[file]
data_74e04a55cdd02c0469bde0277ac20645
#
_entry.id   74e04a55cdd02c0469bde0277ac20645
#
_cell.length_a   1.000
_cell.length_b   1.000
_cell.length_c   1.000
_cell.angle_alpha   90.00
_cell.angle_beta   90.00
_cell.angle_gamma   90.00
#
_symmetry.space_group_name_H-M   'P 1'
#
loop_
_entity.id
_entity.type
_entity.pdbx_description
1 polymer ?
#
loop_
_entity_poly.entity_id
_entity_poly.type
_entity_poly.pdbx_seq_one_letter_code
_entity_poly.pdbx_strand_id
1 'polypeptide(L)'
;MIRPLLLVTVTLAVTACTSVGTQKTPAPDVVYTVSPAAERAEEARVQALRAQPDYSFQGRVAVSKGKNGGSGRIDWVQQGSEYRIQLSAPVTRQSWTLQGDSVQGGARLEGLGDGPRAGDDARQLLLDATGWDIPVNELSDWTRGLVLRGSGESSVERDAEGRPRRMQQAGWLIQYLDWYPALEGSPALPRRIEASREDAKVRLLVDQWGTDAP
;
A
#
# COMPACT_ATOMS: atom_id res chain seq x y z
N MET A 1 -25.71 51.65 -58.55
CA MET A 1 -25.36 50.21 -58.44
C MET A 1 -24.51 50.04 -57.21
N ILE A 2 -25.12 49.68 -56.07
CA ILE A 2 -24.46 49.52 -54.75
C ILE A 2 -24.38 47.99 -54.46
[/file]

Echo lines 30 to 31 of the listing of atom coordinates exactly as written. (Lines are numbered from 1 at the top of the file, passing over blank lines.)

# COMPACT_ATOMS: atom_id res chain seq x y z
N MET A 1 -25.71 51.65 -58.55